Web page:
Next, you will hem the bottoms of the sleeves. Fold up each hem ¾” and press in place. I used Stitch Witchery here to hold the hem in place, which was helpful since the fabric I was using was tending to curl and it made it easy to keep the hem straight. I was pleased to find that the fabric wasn’t stiff and still had good stretch after using it. Alternately, you can just pin the hem in place.

Sew the sleeve hem in place. I prefer to sew this using a stretch stitch but you could also use a simple zig zag, a double needle or any other stitch that you prefer for hemming knits. To sew using a stretch stitch, sew from the wrong side very close to the raw edge of the fabric (1/8” or less if possible).

Pin sleeve and side edges on both sides together with right sides together. Make sure to match the hemmed edges of the sleeves, the raglan seams at the armpits and the raw edge at the bottom edge of the body. Sew the sleeve and side edges with a 3/8” seam allowance, pivoting with the foot down at the armpit, then trim away half of the seam allowance.

Hem the bottom edge of the body of the shirt the same way that you hemmed the sleeves.

I recommend that you practice applying binding and making a mitered corner following the directions below using scrap fabric before starting on your project. This will help you to be sure you are comfortable with the technique (and with the particular fabric you are using) and will give you a test placket to use to practice/test out buttonholes or snaps before you put them on your actual shirt.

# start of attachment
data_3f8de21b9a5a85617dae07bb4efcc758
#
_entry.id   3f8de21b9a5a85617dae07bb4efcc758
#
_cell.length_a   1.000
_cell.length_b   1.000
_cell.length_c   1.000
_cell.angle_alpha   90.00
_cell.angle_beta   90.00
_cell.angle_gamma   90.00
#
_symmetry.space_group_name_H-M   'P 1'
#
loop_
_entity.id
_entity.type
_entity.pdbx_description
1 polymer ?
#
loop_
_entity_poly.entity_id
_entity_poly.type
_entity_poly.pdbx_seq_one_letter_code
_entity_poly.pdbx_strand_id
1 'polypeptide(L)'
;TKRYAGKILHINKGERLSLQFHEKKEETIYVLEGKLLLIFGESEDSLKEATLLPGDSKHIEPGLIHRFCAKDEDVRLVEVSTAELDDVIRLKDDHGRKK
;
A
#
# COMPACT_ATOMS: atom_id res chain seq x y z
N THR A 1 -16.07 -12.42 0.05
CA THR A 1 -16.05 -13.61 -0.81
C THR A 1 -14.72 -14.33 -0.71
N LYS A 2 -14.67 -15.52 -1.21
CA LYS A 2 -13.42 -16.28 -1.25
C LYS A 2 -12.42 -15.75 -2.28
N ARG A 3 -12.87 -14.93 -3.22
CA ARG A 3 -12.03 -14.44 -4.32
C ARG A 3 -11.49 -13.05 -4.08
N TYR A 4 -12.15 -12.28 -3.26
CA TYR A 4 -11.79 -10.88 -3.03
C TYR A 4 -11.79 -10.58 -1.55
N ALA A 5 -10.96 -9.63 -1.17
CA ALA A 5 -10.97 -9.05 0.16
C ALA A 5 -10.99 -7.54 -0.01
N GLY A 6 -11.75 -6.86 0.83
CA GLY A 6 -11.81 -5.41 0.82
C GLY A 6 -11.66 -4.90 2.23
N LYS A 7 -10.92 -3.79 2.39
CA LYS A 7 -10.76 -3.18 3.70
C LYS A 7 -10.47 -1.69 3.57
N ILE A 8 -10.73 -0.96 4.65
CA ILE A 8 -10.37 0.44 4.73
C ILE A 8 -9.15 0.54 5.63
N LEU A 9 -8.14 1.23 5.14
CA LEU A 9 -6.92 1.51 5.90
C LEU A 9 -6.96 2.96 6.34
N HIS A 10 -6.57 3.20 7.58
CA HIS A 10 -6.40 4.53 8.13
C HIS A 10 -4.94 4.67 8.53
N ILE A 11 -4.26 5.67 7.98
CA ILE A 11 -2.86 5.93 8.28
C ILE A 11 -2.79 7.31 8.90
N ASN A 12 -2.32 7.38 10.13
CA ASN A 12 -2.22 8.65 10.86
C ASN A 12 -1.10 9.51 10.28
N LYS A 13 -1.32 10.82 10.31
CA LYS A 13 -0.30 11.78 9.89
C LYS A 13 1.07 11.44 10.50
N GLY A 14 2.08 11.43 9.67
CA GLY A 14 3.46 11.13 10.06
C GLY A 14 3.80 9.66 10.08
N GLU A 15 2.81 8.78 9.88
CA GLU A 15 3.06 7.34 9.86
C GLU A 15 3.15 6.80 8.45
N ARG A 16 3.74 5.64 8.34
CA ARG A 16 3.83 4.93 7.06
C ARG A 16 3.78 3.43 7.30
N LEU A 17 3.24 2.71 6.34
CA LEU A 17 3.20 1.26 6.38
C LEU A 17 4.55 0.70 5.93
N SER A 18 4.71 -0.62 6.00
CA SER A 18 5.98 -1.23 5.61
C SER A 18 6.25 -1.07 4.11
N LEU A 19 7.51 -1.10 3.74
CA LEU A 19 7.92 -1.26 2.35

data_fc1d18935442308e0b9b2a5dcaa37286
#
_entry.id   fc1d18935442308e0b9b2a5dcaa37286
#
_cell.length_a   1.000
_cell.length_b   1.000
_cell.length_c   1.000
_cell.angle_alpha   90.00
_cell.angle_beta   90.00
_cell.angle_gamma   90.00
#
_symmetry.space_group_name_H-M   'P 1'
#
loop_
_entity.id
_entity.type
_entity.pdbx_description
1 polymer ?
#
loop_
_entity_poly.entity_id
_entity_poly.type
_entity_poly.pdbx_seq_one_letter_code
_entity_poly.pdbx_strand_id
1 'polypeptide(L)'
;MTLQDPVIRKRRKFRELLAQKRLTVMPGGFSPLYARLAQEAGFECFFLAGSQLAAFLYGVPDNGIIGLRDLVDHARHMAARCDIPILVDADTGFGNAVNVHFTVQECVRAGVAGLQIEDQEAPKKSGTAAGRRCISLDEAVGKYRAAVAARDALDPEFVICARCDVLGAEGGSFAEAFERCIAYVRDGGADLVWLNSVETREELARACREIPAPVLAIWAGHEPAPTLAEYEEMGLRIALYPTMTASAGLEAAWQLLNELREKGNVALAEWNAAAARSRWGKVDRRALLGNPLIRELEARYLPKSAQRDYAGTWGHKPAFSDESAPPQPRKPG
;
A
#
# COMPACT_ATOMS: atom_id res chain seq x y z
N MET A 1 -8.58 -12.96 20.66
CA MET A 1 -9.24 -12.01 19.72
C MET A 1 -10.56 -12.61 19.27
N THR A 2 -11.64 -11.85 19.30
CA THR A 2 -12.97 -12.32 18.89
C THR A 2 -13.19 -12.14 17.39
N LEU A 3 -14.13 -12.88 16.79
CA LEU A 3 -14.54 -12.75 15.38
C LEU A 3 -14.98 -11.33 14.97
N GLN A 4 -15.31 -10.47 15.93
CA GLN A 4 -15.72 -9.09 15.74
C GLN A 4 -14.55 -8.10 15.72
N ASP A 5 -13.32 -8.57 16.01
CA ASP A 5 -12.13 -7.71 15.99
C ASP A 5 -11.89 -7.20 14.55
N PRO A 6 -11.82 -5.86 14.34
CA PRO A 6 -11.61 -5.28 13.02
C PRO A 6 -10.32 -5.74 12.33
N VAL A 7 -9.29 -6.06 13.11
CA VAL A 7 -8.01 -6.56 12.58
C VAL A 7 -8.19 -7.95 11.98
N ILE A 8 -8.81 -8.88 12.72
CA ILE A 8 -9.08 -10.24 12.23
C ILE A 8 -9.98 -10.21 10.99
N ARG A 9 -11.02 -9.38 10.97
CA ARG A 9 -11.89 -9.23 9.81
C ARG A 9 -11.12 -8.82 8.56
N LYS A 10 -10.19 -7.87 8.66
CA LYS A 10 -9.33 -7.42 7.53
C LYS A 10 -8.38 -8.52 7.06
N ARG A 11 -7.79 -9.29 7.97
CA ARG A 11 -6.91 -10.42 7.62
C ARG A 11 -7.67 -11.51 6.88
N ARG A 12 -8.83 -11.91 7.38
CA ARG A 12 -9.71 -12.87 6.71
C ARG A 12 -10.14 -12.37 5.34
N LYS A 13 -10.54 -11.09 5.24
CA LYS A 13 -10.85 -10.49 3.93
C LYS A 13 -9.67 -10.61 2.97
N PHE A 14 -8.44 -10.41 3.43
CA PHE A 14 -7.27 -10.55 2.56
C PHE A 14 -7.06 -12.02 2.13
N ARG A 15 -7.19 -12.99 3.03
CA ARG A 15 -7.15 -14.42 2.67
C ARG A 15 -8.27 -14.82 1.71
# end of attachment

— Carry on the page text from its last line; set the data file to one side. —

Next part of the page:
If your fabrics have been curling at the edge at all, you may find it helpful to use Stitch Witchery again here. If not, you can simply pin the edges together. Starting on one side of the placket/front opening, secure the binding (with stitch witchery or pins) to the edge of the opening, with right sides together and edges aligned. Leave about an inch of binding overhanging the hemmed edge.

Sew this first edge with a ½” seam allowance, stopping ½” from the corner and either just stopping or turning and sewing at a diagonal straight through the corner.

To miter the corner, I used a technique borrowed from quilt binding. There are many tutorials (such as this one from Jaybird Quilts) and YouTube videos about this technique, so if you aren’t familiar with this and think it be helpful to see it explained again you should have no problem finding lots of examples. In the photos above, you start out with the binding side of your project up, with the excess binding at the bottom and the direction you are going to continue applying the binding to the left. Fold the binding back to the right (away from the direction you will be applying it) at a 45 degree angle. Then fold it forward at a 45 degree angle again, so that the edge is now lined up with the neckline where you will continue to apply the binding.

Secure the binding all around the neck opening with either Stitch Witchery or pins, then sew with a 1/2” seam allowance starting all the way at the edge of the mitered corner (sewing over the fabric you folded). Repeat the steps to miter the second corner at the edge of the neckline/front opening. Then secure the binding to the other front opening/placket edge with either Stitch Witchery or pins, and sew with a ½” seam allowance.